htmlstrip(1) Strip HTML markup code


htmlstrip [-o outputfile] [-O level] [-b blocksize] [-v] [inputfile]


HTMLstrip reads inputfile or from "stdin" and strips the contained HTML markup. Use this program to shrink and compactify your HTML files in a safe way.

Recognized Content Types

There are three disjunct types of content which are recognized by HTMLstrip while parsing:
HTML Tag (tag)
This is just a single HTML tag, i.e. a string beginning with a opening angle bracket directly followed by an identifier, optionally followed by attributes and ending with a closing angle bracket.
Preformatted (pre)
This is any contents enclosed in one of the following container tags:

  1. <nostrip>
  2. <pre>
  3. <xmp>

The non-HTML-3.2-conforming "<nostrip>" tag is special here: It acts like "<pre>" as a protection container for HTMLstrip but is also stripped from the output. Use this as a pseudo-block which just preserves its body for the HTMLstrip processing but itself is removed from the output.

Plain Text (txt)
This is anything not falling into one of the two other categories, i.e any content both outside of preformatted areas and outside of HTML tags.

Supported Stripping Levels

The amount of stripping can be controlled by a optimization level, specified via option -O (see below). Higher levels also include all of the lower levels. The following stripping is done on each level:
Level 0:
No real stripping, just removing the sharp/comment-lines ("#...") [txt,tag]. Such lines are a standard feature of WML, so this is always done.
Level 1:
Minimal stripping: Same as level 0 plus stripping of blank and empty lines [txt].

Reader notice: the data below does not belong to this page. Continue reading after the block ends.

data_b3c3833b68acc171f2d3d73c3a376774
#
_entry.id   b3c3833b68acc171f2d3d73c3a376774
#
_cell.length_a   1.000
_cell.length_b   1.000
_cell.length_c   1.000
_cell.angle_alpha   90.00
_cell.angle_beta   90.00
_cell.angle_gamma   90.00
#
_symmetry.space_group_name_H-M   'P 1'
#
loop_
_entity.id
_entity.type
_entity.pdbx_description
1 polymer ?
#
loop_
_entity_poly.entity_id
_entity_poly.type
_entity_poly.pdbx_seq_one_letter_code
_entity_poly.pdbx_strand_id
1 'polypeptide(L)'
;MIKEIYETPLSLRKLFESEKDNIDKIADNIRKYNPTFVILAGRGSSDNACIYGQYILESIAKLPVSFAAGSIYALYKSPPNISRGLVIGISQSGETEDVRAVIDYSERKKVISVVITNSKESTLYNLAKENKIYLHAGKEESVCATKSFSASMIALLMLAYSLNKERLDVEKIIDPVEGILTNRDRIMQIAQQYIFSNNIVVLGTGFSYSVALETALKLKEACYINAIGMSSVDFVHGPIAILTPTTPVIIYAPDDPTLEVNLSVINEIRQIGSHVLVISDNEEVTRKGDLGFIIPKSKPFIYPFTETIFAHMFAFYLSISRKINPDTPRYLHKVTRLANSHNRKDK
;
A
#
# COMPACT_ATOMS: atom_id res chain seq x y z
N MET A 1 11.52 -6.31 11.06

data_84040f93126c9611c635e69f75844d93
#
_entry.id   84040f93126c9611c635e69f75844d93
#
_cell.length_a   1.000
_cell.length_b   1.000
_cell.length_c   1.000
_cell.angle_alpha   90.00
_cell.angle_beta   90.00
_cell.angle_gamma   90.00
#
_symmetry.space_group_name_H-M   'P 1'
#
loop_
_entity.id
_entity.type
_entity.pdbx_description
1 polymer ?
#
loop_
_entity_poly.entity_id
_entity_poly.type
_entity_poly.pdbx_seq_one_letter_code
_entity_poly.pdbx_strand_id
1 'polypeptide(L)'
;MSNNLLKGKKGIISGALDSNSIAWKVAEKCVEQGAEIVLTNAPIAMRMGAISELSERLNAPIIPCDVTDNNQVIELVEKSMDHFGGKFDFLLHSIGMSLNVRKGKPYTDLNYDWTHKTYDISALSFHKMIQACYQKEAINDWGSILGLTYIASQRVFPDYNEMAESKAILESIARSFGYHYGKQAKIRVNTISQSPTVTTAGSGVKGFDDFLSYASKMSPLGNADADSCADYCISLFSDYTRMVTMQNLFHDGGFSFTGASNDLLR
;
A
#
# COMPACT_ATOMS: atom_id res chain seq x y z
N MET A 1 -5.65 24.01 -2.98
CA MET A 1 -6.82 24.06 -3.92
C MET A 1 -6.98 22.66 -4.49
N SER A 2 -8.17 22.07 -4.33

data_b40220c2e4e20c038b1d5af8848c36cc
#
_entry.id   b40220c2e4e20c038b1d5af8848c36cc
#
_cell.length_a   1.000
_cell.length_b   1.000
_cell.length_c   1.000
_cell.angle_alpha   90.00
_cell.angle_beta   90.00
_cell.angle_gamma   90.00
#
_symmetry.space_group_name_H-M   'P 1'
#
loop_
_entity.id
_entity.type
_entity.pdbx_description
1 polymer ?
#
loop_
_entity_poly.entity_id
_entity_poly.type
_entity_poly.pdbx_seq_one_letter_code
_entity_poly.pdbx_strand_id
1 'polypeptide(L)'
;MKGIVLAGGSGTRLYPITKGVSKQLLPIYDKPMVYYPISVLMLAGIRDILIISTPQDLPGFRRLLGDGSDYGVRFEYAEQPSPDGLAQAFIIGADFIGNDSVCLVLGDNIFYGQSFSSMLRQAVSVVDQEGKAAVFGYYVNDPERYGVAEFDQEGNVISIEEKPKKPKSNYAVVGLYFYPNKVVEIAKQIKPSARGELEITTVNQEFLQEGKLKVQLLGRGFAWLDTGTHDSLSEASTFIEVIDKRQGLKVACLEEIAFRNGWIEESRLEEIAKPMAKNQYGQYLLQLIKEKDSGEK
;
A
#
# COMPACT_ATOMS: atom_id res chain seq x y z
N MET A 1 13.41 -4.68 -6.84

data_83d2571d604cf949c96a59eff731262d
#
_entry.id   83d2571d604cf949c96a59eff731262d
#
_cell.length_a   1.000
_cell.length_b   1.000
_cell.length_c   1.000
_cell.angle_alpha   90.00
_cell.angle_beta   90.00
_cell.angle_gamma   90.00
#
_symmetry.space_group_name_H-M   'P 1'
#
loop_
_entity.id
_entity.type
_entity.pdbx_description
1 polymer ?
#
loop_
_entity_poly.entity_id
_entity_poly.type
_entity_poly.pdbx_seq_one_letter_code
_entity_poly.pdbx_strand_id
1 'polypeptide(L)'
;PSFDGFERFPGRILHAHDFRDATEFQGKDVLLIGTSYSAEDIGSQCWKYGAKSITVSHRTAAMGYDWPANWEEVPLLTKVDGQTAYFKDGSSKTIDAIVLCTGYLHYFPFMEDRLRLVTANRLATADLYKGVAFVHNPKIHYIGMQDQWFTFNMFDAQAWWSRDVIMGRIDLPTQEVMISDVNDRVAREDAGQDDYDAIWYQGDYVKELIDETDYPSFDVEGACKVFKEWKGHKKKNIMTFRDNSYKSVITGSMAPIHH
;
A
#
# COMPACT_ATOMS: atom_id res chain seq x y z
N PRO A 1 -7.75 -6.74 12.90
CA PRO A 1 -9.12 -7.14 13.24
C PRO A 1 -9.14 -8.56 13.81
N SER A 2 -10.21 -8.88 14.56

Level 2:
Good stripping: Same as level 1 plus compression of multiple whitespaces (more then one in sequence) to single whitespaces [txt,tag] and stripping of trailing whitespaces at the of of a line [txt,tag,pre].

This level is the default because while providing good optimization the HTML markup is not destroyed and remains human readable.

Level 3:
Best stripping: Same as level 2 plus stripping of leading whitespaces on a line [txt]. This can also be recommended when you still want to make sure that the HTML markup is not destroyed in any case. But the resulting code is a little bit ugly because of the removed whitespaces.
Level 4:
Expert stripping: Same as level 3 plus stripping of HTML comment lines (``"<!-- ... -->"'') and crunching of HTML tag endsi [tag]. BE CAREFUL HERE: Comment lines are widely used for hiding some Java or JavaScript code for browsers which are not capable of ignoring those stuff. When using this optimization level make sure all your JavaScript code is hided correctly by adding HTMLstrip's "<nostrip>" tags around the comment delimiters.
Level 5:
Crazy stripping: Same as level 4 plus wrapping lines around to fit in an 80 column view window. This saves some newlines but both leads to really unreadable markup code and opens the window for a lot of problems when this code is used to layout the page in a browser. Use with care. This is only experimental!

Additionally the following global strippings are done:

A leading newline is always stripped.
The "<suck>" tag just absorbs itself and all whitespaces around it. This is like the backslash for line-continuation, but is done in Pass 8, i.e. really at the end. Use this inside HTML tag definitions to absorb whitespaces, for instance around %body when used inside "<table>" structures which at some point are newline-sensitive in Netscape Navigator.


-o outputfile
This redirects the output to outputfile. Usually the output will be send to "stdout" if no such option is specified or outputfile is ""-"".
-O level
This sets the optimization/stripping level, i.e. how much HTMLstrip should compress the contents.
-b blocksize
For efficiency reasons, input is divided into blocks of 16384 chars. If you have some performance problems, you may try to change this value. Any value between 1024 and 32766 is allowed. With a value of 0, input is not divided into blocks.
This sets verbose mode where some processing information will be given on the console.


 Ralf S. Engelschall
 [email protected]
 Denis Barbier
 [email protected]